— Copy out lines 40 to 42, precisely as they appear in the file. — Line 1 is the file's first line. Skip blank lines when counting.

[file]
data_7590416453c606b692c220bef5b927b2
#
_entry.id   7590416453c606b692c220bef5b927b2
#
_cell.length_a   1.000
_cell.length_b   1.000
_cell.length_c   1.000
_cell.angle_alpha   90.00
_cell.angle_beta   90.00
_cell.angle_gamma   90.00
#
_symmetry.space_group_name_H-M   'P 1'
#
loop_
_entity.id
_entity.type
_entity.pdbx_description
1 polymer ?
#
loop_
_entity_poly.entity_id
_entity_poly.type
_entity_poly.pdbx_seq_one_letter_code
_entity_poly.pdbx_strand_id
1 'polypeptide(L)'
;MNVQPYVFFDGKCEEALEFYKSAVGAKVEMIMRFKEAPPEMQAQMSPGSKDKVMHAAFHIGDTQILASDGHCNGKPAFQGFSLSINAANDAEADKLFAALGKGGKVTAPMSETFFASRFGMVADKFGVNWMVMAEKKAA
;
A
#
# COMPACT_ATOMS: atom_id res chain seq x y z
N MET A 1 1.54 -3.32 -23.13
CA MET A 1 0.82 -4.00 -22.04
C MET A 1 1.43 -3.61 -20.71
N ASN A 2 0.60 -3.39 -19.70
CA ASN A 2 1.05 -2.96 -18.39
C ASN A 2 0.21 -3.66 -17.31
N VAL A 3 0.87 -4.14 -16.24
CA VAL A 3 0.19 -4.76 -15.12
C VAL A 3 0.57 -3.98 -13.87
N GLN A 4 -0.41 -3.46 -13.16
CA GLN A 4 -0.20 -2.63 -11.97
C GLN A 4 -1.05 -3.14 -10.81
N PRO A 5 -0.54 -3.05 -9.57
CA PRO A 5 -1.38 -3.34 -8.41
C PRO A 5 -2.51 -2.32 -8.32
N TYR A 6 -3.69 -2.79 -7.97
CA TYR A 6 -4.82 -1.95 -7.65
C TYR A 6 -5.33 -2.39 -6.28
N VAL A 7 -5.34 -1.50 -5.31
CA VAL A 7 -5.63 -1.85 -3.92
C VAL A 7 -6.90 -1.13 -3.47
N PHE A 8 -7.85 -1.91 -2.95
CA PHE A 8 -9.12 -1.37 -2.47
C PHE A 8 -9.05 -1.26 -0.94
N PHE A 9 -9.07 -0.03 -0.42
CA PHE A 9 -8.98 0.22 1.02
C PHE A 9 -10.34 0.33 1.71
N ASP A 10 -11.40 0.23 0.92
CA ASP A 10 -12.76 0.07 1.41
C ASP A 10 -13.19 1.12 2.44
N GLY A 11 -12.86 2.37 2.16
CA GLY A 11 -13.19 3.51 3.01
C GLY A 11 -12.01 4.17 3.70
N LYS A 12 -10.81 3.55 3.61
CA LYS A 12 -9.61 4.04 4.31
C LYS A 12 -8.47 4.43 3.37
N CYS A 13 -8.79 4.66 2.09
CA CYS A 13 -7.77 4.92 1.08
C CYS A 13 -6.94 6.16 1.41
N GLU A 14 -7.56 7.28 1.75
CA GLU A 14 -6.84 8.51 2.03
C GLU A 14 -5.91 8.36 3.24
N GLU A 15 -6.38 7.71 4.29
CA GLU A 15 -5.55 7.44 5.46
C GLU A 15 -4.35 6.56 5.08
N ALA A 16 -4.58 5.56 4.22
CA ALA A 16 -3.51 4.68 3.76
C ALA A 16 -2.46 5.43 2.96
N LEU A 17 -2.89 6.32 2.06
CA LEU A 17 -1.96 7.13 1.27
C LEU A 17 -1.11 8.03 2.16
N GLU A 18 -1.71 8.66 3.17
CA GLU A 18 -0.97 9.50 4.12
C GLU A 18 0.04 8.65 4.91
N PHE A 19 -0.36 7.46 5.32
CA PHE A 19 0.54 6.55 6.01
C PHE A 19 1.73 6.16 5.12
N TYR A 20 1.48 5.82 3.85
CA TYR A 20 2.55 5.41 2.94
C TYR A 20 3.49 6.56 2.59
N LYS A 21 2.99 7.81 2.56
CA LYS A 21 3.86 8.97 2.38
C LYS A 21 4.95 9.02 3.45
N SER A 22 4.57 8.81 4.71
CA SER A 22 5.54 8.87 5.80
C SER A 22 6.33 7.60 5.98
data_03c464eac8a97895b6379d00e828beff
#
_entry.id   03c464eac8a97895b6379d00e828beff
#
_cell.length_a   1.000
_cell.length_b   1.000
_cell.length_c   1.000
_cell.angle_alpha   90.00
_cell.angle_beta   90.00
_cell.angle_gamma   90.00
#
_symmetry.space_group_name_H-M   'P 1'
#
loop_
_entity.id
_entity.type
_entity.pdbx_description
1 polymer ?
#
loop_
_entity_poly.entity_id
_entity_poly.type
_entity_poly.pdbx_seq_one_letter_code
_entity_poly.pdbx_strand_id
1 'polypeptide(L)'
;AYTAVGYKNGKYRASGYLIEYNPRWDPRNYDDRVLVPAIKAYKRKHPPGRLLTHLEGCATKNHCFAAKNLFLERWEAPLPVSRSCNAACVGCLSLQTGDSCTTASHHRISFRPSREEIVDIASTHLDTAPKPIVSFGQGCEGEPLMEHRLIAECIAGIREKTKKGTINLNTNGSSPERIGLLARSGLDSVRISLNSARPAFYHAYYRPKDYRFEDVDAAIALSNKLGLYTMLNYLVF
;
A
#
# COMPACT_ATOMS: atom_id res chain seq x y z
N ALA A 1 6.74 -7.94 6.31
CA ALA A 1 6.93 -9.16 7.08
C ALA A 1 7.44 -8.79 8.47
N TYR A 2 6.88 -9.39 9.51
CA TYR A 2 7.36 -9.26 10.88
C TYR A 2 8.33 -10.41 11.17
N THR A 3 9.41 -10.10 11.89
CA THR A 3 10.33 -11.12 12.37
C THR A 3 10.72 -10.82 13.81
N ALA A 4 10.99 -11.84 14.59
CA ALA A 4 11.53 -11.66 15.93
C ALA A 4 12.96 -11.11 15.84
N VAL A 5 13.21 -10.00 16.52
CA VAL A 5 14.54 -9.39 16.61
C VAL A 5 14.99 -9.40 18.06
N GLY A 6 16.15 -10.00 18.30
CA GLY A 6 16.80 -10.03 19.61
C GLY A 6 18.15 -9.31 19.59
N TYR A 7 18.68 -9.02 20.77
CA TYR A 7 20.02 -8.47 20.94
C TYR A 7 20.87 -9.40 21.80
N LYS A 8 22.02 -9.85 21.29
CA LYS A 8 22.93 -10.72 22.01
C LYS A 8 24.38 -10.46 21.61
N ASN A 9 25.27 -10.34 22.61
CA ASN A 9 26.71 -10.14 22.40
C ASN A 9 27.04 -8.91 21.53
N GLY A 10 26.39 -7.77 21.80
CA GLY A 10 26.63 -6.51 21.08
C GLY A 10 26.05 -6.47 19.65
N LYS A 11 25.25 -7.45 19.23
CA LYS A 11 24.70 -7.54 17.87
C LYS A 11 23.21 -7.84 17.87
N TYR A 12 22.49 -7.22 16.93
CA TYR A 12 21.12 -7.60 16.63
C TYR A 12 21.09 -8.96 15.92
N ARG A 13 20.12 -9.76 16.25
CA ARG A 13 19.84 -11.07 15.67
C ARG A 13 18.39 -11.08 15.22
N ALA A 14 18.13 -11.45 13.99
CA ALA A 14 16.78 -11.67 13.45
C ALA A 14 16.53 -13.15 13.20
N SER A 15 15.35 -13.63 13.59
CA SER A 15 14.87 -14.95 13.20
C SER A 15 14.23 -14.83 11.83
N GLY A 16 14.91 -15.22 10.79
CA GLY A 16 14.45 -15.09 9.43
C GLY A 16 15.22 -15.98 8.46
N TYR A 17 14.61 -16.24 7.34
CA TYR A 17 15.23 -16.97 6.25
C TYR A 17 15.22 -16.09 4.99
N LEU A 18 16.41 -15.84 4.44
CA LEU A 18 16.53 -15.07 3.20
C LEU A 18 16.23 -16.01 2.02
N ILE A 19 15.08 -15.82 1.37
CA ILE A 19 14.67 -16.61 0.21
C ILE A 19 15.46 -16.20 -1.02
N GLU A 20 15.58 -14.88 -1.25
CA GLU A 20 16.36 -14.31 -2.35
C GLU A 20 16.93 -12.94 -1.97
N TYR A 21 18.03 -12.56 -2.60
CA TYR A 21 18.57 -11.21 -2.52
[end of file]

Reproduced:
N GLN A 4 -0.41 -3.46 -13.16
CA GLN A 4 -0.20 -2.63 -11.97
C GLN A 4 -1.05 -3.14 -10.81